However, the victories here were instrumental in allowing the Armenian National Council in Tiflis to establish the independence of the Democratic Republic of Armenia. Worried by the Ottoman invasion of Armenia, the Democratic Republic of Georgia to the north asked for, and gained, German protection. The Democratic Republic of Armenia was forced to sign the Treaty of Batum in June 4, 1918, since the Army of Islam held positions seven kilometers from Yerevan and only 10 kilometers from Etchmiadzin. Two days later, after the battle of Sardarabad on May 28, 1918 Armenian National Council in Tiflis proclaimed the independence of the Democratic Republic of Armenia, which existed until the Bolshevik takeover of Armenia in November 1920. Sardarabad Memorial is located in Armavir, Armenia, 25 kilometers from Echmiadzin. In 1968 during the commemoration of the 50th anniversary of the Battle of Sardarabad a memorial park was laid out on the spot of the battlefield. The entrance is flanked by huge winged oxen made of red tuff. A flight of steps leads to a square from which a 26-metre-high bell tower rises. The beautiful trellis structure with its nine bells can be seen from afar. The bells ring every year on the day of the historic victory. The monument is guarded by massive ancient style Armenian-winged lions, and is flanked by a memorial garden for Karabakh (Arstakh) martyrs. Sardarabad Memorial is a symbol of pride and survival, the Sardarabad Memorial marks the place of Armenia's successful last-ditch effort to save the nation from obliteration at the hands of the Turks. Against tremendous odds, and during the haunting backdrop of genocide during the previous few years, Armenia's makeshift army rebuffed the Turkish troops and safeguarded the small portion of historic Armenia, what became the current republic as it stands today.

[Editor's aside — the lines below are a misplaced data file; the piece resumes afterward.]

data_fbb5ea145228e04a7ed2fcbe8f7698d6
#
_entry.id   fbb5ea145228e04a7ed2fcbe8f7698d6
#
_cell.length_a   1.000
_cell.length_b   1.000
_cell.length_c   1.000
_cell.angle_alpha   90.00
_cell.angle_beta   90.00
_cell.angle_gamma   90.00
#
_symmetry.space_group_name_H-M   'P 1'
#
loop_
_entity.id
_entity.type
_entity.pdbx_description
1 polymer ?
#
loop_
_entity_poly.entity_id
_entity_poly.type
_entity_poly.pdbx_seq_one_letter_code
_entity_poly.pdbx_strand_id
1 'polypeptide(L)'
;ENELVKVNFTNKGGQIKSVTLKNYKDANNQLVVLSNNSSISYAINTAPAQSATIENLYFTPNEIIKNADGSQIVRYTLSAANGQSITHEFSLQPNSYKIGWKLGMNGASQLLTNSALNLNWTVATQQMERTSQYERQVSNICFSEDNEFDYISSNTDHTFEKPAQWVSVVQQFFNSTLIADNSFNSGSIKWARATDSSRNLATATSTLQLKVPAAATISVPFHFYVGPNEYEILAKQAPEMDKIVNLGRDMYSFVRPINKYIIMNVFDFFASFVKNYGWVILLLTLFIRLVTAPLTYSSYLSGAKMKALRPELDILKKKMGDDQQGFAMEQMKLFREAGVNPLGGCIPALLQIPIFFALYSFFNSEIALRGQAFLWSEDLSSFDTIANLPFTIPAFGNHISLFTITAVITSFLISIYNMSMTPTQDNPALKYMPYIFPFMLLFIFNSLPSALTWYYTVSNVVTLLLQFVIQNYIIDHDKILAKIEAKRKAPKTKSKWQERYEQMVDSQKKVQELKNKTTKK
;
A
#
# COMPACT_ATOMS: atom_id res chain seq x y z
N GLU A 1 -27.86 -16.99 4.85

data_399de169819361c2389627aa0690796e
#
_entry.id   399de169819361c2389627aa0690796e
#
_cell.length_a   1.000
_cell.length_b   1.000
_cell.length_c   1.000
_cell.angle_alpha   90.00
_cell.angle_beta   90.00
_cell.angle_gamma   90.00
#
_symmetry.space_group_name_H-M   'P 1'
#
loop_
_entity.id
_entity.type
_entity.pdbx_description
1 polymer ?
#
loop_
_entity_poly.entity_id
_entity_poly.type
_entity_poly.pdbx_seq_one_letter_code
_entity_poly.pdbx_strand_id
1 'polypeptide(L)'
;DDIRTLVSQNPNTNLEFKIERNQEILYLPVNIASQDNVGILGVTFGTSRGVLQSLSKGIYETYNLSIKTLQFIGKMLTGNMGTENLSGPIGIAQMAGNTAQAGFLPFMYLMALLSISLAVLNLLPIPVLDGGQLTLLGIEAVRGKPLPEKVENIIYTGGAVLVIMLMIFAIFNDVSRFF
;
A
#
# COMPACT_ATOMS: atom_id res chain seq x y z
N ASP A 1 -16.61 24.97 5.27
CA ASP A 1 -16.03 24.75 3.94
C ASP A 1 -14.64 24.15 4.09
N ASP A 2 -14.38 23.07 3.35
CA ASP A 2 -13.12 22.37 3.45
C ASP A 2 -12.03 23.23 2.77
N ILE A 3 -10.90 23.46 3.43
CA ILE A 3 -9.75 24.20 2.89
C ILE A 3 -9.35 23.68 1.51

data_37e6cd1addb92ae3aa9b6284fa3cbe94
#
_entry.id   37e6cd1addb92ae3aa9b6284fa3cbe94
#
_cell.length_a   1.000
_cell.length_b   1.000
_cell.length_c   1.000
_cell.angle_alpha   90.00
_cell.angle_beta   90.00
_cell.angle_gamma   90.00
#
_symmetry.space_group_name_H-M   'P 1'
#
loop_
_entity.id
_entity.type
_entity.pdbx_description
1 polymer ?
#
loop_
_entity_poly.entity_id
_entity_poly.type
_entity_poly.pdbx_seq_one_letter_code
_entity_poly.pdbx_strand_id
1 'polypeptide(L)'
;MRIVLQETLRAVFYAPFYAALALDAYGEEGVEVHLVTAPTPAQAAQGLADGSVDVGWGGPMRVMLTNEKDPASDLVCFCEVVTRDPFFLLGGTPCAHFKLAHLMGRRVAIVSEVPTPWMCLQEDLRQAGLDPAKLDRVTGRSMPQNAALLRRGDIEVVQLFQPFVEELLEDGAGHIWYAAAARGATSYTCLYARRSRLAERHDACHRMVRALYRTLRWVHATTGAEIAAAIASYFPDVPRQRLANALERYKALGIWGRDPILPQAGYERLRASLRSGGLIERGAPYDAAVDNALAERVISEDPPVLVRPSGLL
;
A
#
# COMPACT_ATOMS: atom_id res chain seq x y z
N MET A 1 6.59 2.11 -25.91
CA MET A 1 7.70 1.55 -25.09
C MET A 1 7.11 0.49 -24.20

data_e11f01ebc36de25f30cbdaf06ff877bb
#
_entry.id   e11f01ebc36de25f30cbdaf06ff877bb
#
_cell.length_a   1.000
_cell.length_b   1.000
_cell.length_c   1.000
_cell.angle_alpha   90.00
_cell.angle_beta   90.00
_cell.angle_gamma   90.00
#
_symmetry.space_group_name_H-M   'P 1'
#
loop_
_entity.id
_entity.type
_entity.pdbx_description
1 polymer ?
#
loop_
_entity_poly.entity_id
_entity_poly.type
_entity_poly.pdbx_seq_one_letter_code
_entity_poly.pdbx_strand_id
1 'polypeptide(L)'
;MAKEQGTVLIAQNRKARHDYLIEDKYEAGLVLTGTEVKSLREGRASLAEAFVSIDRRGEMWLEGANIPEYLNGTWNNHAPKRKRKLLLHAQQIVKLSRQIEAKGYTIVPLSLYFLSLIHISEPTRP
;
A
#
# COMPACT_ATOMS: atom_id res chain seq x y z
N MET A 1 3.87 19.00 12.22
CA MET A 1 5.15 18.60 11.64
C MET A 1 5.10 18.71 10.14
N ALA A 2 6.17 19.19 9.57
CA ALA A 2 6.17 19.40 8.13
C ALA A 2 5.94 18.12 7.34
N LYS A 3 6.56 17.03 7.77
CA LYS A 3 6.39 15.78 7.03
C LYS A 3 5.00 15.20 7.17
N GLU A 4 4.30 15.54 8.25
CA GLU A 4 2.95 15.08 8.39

St. Rhipsime St. Rhipsime, sometimes called Hripsime (Armenian: Հռիփսիմէ) or Ripsime or Arsema (died c. 290) was an Armenian virgin and martyr of Roman origin. She, along with her companions in martyrdom, is venerated as the first martyr in Armenian history. According to legend, Rhipsime was possibly of noble birth. She belonged to a community of virgins, numbering 35 and under the leadership of Gaiane, in Rome; she was known to be extremely beautiful, and attracted the notice of Diocletian. To avoid his advances she, along with her community, fled the city, going first to Alexandria before settling in Vagharshapat. The varying accounts of her martyrdom diverge at this point. One story indicates that Rhipsime again was noticed for her beauty, this time by King Tiridates the 3rd, who proceeded to pursue her. Upon being brought before him, she refused his advances and was punished by being roasted alive. Gaiane was then put to death by Armenian soldiers, as were all members of her community. Another version of the saint's Acts indicates that, upon discovering Rhipsime's whereabouts, Diocletian sent a letter to Tiridates insisting that he either send her back or take her for himself. The king's servants found her among her companions, here described as nuns, and urged that she follow his wishes. She responded that she could not marry as she was betrothed to Jesus Christ, as were the others. At this, a voice from heaven was heard, saying, "Be brave and fear not, for I am with you". Upon this, Tiridates ordered that Rhipsime be tortured; her tongue was cut out, her stomach cut open, and she was blinded before being killed. Her body was then cut into pieces. Inspired by her example, Gaiane and two other nuns gave themselves over to similar treatment before being beheaded. The rest of the community was put to the sword, their bodies thrown to the beasts to be eaten. Supposedly, Tiridates and his soldiers were then punished by God for their actions; the